What an Obama loss would mean to me | Sept. 21, commentary by Randall Kennedy
Confidence in the cool candidate Randall Kennedy's commentary was somber in its grinding fear of a Barack Obama defeat. I have much the same intensity of fear but from different perspectives.
With an outgoing administration, this election offers a more even contest between the major political parties, especially since the incumbent's eight years are ending in an absolute financial meltdown plus the unnecessary war the current administration started in Iraq.
But much more importantly, I, an 82-year-old white male, will enthusiastically vote for Obama because I see him as the opposite of a maverick. I am confidant Obama is a person who surrounds himself with competent advisers and encourages dissent. I feel the smooth workings of his campaign are evidence of those leadership traits and will be fundamental for working on the overwhelming problems this country is encountering.
I feel Obama's cool, calculating approach to the nation's many difficulties is far superior to McCain's lifelong maverick trait of shooting from the hip.
John McCain is a military man. His stance seems to be to push rather than negotiate, fight rather than talk.
I believe Obama as president will give the country a new direction and eventually restore the free world's respect for our United States of America.
Jerry Hobbs, Lutz
Randall Kennedy states he will be disappointed and frustrated if Barack Obama loses this election. Due to obvious racial prejudice, he maintains that the loss will be seen by blacks as the result of Obama not being judged fairly or "on the real issues."
Does he feel the same way about Hillary Clinton's loss to Obama? Since the great majority of blacks voted for Obama in the primary, it can be assumed many did for the sole reason that he is black, despite her being the stronger candidate.
Kennedy will feel "anger and resentment" if Obama is defeated by McCain because of racial bias, but it was okay when Clinton lost for the same reason. Who's biased now?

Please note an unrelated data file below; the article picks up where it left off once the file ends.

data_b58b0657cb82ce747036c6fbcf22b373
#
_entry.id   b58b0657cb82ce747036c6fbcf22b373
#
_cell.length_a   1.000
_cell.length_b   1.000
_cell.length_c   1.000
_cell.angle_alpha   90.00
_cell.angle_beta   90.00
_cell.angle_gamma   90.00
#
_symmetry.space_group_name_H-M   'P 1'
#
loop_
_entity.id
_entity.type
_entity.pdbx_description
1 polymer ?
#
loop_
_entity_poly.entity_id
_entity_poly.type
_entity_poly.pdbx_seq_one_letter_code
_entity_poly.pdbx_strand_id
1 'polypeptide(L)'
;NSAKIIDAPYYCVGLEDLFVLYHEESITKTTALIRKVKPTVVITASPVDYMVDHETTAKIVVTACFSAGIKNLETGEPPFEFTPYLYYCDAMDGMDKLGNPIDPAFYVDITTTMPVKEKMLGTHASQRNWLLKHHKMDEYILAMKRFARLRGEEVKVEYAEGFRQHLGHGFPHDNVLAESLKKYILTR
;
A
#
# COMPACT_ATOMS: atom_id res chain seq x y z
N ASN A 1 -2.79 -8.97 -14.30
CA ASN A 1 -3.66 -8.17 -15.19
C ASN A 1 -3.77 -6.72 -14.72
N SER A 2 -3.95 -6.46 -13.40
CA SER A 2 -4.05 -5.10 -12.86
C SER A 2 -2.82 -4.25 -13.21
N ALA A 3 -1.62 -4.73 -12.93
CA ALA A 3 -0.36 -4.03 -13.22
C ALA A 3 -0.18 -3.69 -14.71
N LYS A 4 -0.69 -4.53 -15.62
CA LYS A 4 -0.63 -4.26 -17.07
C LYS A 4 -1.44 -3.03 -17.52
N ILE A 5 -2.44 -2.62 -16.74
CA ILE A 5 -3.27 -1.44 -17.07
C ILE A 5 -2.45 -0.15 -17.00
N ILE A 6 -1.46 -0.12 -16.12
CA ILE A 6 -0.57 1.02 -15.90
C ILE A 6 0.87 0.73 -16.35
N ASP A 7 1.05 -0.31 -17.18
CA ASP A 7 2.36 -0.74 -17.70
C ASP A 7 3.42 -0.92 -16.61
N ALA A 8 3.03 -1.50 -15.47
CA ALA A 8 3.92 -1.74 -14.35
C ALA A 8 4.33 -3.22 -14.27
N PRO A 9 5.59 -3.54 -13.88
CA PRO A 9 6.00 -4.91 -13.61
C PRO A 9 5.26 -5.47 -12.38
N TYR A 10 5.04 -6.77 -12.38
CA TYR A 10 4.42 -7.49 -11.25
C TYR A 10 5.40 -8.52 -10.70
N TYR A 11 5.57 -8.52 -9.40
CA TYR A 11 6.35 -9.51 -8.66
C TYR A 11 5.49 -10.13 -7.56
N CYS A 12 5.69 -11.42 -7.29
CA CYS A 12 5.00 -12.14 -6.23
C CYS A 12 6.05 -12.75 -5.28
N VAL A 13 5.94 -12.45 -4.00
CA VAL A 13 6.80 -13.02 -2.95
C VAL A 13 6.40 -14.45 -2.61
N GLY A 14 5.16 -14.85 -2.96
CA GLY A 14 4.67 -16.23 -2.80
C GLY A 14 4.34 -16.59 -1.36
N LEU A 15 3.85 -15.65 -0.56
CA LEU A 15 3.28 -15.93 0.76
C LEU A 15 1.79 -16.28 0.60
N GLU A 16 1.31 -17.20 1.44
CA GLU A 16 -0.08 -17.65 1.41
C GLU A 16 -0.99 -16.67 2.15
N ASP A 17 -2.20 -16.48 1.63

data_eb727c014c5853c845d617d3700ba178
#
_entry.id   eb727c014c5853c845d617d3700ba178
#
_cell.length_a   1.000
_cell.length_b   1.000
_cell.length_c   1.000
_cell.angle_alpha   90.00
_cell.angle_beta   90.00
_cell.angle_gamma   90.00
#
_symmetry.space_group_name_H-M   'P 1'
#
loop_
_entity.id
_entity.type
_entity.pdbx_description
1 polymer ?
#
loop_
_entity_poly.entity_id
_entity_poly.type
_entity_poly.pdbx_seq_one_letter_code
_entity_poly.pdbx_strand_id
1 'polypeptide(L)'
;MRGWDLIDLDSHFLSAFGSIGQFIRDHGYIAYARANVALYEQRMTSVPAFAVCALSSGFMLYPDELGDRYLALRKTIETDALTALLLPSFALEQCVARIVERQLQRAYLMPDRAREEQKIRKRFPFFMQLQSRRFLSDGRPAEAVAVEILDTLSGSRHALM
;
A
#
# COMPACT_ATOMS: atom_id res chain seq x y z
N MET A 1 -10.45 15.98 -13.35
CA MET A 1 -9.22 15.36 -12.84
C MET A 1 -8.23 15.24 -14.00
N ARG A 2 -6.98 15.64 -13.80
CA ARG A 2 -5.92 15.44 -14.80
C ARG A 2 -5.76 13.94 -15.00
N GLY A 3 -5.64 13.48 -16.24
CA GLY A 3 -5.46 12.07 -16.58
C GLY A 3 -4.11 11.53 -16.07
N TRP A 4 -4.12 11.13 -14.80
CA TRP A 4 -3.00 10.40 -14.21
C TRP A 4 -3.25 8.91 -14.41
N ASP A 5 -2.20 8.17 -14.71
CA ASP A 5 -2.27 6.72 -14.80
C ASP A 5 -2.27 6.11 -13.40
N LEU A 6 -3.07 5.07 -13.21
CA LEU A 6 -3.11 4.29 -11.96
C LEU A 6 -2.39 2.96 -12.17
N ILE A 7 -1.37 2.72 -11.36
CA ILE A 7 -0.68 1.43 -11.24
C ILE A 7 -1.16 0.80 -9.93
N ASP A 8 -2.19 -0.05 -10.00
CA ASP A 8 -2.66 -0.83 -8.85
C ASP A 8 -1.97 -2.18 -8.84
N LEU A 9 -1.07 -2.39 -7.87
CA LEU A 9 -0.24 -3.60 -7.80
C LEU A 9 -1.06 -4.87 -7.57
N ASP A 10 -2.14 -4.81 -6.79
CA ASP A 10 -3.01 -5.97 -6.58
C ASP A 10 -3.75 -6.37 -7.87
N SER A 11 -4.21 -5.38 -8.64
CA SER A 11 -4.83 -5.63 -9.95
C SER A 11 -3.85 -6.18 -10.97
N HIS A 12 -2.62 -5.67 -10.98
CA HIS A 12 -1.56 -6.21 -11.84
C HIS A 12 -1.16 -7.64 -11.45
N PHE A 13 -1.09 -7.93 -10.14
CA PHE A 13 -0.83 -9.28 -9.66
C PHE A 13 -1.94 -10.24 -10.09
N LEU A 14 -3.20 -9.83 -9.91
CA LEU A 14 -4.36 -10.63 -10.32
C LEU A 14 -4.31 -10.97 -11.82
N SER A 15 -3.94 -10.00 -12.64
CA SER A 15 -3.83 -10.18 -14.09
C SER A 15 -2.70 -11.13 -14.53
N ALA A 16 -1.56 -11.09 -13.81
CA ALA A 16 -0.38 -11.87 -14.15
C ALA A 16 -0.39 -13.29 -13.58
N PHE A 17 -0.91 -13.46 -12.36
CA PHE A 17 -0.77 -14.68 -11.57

Christine Fazio, Trinity
Commentary on culture | Sept. 21
Go for pragmatic culture
Lee Siegel must think liberals believe culture is solely defined by which fork you use for your fish course, the angle at which you must crook your pinky while sipping tea, and sagely discussing T.S. Eliot. Liberals think no such Victorian thing. Culture, broadly defined, means "the way of life" of a group of people. Most people know this. Everything is infused with culture.
Siegel knows this. Therefore, I see validity in his examples of the Republican sense of culture. It is telling that the specific words he chooses embody a great deal of sentimentality and emotion: courtship, relationship, believing, rejoicing, suffering, and "hallowed by religion."
He's right that politics can grow inseparable from culture. But this is what many liberals see as Republicans' problem: If conservative culture is primarily emotion-driven, what place does that have in the process of running a country? Riding high on a wave of sentiment does not make for sound business practice. What about the culture of economics, health care, and education?
Yes, liberal culture has its share of sentiment, especially for the poor and downtrodden. Still, liberals are tired of conservatives trying to supplant their leftist culture with right-wing culture, not letting them coexist side by side. Liberals are insulted that their values are considered worthy of eradication through legislation. Liberals feel that a government's purpose is not to save souls, fetuses and the sanctity of marriage.